In the spring of 2011, the University of California Santa Cruz senior was sure he was so tired because he wasn’t taking care of himself – not unusual for a busy student organizer winding up his final year in college. But when his neck started swelling, he figured he better go have it checked out. He saw a doctor in late August 2011, and had blood tests, CT scans and a biopsy. When the diagnosis came back, he learned that instead of joining his peers in launching a career, he would be embarking on a life and death struggle with stage 3 Hodgkin’s lymphoma.
At the time he saw the doctor, he had temporary, month-to-month insurance coverage available to recent graduates through the university alumni association. His deductible was $1,000 so his initial costs were paid out of his own pocket. With costs quickly growing to more than $8,000, Kalwis expected his plan to help cover his costs after he met his deductible, but it didn’t. Kalwis recalls the insurer telling him and his doctor that at such an advanced stage, the cancer was something he had when he applied for coverage a couple months before – a pre-existing condition – so the plan denied any care associated with the cancer.
After the initial costly testing, Kalwis started chemotherapy immediately. Because he had to pay out of pocket for the chemotherapy, Kalwis’s doctor agreed to charge only $350 per treatment. He needed two rounds of chemotherapy a month for 8 months. His parents, both of whom work at jobs that don’t offer coverage, and his aunt, helped cover the costs. It was a hardship for them, but after his mom lost her only brother to cancer, they were not going to let Kalwis fight cancer on his own.
The regular chemotherapy treatments left Kalwis very little energy to fight his plan’s denials of coverage for care he needed, or to navigate the unruly world of insurance for a person with a serious health condition. When his temporary coverage ran out, he applied for individual coverage but was denied, and was found ineligible for California’s Medicaid program. Just when he was sure there was no option for him but to remain uninsured and pay out of pocket, he caught news coverage in early 2012 of a vote in the U.S. House of Representatives to repeal the Affordable Care Act.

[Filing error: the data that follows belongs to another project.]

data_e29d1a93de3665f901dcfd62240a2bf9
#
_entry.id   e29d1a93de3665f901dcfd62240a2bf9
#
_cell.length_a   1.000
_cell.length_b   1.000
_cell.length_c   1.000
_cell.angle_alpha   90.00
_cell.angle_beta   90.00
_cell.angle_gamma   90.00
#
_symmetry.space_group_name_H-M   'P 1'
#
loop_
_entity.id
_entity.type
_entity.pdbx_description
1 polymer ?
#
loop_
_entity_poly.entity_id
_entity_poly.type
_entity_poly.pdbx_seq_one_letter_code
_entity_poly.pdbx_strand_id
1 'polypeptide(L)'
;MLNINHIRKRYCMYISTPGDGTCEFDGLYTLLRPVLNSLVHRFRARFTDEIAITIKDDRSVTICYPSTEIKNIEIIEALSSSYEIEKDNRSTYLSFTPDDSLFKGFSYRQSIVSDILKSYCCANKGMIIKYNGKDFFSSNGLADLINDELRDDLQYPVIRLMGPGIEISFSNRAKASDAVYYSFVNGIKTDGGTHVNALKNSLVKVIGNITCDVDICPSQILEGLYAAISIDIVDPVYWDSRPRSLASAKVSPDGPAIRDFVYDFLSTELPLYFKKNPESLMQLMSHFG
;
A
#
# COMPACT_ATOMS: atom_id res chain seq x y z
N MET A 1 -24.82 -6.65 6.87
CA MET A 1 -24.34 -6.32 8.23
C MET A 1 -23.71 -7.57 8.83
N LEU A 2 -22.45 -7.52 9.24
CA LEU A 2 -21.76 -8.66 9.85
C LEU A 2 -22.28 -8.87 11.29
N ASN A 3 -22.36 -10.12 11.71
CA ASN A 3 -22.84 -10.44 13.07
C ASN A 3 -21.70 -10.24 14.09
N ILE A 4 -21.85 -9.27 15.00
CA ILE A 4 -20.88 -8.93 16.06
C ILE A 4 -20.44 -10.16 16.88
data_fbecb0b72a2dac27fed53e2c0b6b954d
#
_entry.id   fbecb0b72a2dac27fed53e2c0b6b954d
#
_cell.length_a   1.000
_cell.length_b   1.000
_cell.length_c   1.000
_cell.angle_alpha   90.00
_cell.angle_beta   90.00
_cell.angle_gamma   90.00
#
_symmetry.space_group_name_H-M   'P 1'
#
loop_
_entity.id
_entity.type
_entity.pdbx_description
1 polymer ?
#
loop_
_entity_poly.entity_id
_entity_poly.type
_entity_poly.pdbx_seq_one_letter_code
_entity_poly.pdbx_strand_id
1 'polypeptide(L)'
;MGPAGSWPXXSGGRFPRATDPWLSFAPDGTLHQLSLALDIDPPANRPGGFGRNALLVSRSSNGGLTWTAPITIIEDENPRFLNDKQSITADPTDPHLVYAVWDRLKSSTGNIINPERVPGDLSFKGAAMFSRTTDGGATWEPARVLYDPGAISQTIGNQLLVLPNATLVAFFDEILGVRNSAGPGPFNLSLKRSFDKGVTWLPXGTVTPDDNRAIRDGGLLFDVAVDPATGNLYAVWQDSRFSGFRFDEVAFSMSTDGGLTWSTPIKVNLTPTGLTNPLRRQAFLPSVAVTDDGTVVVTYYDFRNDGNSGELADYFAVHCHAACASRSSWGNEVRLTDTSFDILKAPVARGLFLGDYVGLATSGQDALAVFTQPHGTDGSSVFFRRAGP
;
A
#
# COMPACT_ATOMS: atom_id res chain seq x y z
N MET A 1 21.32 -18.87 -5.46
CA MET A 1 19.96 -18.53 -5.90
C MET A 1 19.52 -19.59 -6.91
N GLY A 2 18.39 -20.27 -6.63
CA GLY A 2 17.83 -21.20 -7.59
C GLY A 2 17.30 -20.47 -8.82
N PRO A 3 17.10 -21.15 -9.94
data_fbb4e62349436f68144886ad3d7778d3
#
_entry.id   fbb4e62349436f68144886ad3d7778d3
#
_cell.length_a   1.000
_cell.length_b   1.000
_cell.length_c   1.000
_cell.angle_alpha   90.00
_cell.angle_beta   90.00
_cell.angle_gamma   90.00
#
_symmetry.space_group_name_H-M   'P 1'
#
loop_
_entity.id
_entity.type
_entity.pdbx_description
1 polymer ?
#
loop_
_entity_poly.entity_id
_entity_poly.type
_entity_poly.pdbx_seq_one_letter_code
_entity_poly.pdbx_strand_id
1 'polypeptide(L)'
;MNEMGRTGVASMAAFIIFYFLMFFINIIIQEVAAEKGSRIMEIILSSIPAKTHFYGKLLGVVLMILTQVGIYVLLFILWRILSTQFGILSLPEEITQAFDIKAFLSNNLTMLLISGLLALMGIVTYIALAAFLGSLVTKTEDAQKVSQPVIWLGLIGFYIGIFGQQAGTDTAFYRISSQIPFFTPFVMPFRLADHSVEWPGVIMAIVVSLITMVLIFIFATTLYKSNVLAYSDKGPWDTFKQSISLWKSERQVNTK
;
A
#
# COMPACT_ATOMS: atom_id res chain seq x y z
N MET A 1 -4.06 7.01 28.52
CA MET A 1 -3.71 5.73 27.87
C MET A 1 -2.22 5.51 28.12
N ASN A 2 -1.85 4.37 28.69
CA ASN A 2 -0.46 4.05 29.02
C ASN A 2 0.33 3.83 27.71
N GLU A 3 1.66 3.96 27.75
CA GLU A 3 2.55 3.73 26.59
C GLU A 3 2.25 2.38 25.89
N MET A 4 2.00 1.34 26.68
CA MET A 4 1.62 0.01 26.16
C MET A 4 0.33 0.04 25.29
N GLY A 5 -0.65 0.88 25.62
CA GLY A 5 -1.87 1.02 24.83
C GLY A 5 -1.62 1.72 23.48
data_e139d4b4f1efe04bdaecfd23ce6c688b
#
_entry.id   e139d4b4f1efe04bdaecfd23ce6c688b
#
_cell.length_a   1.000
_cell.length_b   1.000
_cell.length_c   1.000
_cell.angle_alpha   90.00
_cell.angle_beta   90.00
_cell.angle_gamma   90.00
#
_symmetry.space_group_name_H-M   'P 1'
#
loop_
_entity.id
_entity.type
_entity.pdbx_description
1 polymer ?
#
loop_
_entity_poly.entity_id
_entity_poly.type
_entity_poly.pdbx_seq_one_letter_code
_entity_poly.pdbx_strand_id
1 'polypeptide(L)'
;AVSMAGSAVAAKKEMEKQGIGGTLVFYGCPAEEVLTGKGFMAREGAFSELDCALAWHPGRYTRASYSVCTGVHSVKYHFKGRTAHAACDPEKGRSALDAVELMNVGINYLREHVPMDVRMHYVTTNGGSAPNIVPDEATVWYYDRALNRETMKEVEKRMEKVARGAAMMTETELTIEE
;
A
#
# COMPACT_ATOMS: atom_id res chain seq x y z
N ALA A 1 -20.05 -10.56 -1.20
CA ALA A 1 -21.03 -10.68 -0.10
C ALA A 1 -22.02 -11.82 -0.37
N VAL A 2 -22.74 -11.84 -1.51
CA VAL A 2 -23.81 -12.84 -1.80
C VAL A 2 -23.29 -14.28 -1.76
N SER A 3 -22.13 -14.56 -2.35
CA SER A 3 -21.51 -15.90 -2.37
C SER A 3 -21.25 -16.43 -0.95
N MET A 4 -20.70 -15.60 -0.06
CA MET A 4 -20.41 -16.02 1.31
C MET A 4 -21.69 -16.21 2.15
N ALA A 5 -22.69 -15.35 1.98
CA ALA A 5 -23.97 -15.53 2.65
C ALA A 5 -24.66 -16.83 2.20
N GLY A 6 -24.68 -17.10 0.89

As student body president at UC Santa Cruz and a member of the U.S. Student Association, he helped mobilize students to support the ACA. He remembers listening to the congressional debate on the bill and hearing a Member of the House ask, “What does health care have to do with students?” Kalwis recalled thinking then that even though most students are healthy, it doesn’t mean they can’t get sick. So almost 2 years after the bill he supported became law, Kalwis started poking around www.healthcare.gov for what the law could do for him. And that’s when he learned about the Pre-existing Condition Insurance Plan (PCIP), the temporary program for uninsured individuals who are turned down for coverage because of a pre-existing condition. He applied for PCIP in California and his coverage began April 1, 2012.
His final four rounds of chemo were under his $2,000 deductible for the PCIP plan, but most of the cost of the CT scan he needed to track the progress of his treatment was paid by PCIP. Of a total bill of $2,300, Kalwis paid just $420 out of pocket. And most importantly, the tests confirmed that his cancer is in remission.
With his battle with cancer behind him, Kalwis could turn once again to lining up a job that uses his degree in political science. In July 2012 he started a full time job as the Legislative Director at the U.S. Student Association in Washington, D.C. He ended his PCIP coverage that month when he qualified for coverage through his new job. His plan at work covers his ongoing care – a CT scan every 6 months just to be sure the cancer is still in check.
And if Kalwis ever decides to pursue a new job, he can put his interests and education ahead of his health care needs. His next job may offer him benefits, too, but if it doesn’t, he can still shop for coverage without the worry of being turned down or charged more because of his history of cancer. And the Health Insurance Marketplace will make it easy to shop with confidence that the plans have met minimum quality standards, cover a core set of benefits, and limit out-of-pocket costs.
So while his cancer diagnosis at age 22 took Kalwis on a detour he could never have seen coming, the health coverage he gained under the ACA put him back on a path to a job that makes good use of his education, experience and interests. And his health history won’t set him apart from every other 24 year old who may need to buy coverage on their own.